Inspired by a visit to a donkey sanctuary on the island of Corfu, this Dutch import offers a glimpse of a far-off land and a gentle lesson on caring for animals.
From his first meeting with his grandfather’s new donkey, Mikis feels a sense of connection. Fascinated, he spends as much time as possible with the animal, and when he’s given the opportunity to name her, he takes his time and even allows the donkey to have a vote of sorts. When not busy in school, the boy watches over Tsaki (as she is eventually called), urging his grandfather to treat her kindly, not to overburden her and to provide a comfortable stable. Slight subplots, more implied than fleshed-out, feature his teacher’s romance with a motorcycle-riding boyfriend and Mikis’ own affection for a classmate, Elena. Tsaki’s occasionally stubborn personality adds some mild humor, but for the most part, the text is low-key and straightforward. Hopman’s scratchy black-and-white illustrations provide context, showing a scrubby landscape, small houses crowded along the shore or the spreading tree in the center of town where the old men gather to talk. Characterization and action are downplayed in favor of mood and setting, making this a book that will need some work to connect with readers.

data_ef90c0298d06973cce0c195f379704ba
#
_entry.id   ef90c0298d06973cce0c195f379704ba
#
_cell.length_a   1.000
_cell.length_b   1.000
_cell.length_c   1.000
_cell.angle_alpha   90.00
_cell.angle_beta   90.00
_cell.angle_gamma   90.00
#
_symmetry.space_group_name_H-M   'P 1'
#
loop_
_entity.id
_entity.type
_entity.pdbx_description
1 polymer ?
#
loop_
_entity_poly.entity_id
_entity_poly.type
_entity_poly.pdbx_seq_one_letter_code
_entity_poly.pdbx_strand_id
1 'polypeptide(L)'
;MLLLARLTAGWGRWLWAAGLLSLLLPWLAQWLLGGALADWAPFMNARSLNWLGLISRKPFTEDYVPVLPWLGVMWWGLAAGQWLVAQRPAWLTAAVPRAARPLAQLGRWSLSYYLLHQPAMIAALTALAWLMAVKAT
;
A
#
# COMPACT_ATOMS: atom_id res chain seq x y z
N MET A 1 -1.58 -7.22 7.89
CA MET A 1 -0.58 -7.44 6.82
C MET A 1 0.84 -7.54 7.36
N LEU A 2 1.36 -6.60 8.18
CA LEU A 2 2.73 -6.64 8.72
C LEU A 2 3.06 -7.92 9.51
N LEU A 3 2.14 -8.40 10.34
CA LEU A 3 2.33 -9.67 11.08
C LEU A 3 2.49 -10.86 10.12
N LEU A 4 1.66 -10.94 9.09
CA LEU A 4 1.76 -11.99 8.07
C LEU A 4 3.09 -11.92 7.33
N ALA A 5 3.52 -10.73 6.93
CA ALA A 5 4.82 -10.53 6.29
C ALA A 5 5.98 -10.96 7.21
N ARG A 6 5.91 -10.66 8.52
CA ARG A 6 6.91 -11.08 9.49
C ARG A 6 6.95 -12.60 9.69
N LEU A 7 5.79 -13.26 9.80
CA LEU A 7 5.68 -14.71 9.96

Those children who do connect with Dumon Tak’s sweet, quiet tale are likely to find it will resonate deeply. (Fiction. 8-10)